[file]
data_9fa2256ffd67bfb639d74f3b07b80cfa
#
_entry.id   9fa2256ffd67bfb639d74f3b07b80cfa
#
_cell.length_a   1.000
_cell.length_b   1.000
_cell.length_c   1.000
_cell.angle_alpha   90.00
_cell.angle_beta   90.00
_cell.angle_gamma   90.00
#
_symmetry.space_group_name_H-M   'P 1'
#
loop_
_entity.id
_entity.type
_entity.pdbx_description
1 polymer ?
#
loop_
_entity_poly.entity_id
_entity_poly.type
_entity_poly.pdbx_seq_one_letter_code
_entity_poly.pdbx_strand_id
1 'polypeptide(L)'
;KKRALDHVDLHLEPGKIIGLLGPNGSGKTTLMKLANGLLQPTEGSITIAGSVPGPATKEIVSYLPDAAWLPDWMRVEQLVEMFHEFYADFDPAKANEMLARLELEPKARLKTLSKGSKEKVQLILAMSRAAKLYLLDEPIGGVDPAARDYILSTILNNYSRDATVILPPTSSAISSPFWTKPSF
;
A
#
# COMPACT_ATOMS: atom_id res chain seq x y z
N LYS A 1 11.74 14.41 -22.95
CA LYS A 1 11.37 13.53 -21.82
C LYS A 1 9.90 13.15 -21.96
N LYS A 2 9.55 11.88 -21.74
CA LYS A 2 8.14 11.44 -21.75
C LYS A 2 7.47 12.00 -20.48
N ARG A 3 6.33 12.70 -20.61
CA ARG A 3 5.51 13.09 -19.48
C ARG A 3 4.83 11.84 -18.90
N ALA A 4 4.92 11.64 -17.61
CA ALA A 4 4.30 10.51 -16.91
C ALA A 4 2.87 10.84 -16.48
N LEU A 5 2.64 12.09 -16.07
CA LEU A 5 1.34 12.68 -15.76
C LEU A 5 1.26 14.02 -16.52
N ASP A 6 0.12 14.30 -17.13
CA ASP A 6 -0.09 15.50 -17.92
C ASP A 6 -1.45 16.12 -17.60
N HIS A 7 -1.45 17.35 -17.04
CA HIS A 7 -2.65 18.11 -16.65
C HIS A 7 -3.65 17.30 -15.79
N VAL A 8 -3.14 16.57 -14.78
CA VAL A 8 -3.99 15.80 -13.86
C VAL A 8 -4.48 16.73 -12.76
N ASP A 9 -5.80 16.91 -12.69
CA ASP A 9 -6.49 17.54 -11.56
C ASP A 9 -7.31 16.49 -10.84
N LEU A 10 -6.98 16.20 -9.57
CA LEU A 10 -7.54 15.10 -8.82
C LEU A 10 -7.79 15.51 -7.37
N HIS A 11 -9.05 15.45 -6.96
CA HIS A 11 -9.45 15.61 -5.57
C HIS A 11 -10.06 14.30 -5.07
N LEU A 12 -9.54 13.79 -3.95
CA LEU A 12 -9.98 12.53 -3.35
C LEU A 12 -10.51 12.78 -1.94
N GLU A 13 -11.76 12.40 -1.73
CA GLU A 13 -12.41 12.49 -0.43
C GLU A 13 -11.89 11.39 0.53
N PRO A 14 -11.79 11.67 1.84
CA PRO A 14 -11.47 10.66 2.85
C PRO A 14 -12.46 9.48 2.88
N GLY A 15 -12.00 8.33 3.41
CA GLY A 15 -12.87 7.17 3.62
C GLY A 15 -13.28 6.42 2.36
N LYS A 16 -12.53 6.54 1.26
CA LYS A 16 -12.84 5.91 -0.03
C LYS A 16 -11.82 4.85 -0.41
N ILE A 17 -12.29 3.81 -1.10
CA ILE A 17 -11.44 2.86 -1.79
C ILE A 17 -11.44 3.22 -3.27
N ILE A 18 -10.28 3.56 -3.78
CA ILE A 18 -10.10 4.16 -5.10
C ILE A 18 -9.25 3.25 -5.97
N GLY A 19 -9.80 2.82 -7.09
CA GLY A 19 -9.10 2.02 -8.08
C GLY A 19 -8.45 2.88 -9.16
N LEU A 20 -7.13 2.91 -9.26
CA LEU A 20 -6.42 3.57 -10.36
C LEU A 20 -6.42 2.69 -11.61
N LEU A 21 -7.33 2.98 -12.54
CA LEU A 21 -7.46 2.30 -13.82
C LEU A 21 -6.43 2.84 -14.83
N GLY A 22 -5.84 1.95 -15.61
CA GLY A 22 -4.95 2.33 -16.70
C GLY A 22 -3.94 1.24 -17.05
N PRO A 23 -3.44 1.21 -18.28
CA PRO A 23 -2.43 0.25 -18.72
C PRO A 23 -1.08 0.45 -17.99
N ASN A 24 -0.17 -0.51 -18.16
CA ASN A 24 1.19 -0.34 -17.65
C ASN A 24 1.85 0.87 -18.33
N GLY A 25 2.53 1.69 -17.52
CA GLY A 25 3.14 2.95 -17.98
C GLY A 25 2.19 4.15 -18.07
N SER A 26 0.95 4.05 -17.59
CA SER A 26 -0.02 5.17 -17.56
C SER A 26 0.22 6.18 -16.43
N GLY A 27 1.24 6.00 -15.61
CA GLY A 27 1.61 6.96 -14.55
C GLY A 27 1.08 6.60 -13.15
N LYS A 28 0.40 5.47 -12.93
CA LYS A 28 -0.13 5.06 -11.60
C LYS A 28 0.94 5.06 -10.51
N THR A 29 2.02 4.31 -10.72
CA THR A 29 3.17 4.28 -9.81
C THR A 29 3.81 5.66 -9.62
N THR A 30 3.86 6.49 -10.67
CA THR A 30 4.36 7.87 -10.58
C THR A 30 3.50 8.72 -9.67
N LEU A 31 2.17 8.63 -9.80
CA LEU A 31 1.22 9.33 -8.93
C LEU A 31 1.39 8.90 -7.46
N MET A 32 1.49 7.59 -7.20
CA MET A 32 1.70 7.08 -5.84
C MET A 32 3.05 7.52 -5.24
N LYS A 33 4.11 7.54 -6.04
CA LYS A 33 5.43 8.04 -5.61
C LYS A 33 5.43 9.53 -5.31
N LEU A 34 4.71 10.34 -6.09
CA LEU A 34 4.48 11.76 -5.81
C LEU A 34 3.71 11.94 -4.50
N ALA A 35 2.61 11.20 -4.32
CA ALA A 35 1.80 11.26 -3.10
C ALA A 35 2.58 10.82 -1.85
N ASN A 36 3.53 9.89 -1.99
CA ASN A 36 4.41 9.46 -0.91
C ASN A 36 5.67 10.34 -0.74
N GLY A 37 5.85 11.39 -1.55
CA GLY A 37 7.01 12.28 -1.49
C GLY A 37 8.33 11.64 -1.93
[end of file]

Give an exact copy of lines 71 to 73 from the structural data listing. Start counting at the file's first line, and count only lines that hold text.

CA PRO A 14 -11.47 10.66 2.85
C PRO A 14 -12.46 9.48 2.88
N GLY A 15 -12.00 8.33 3.41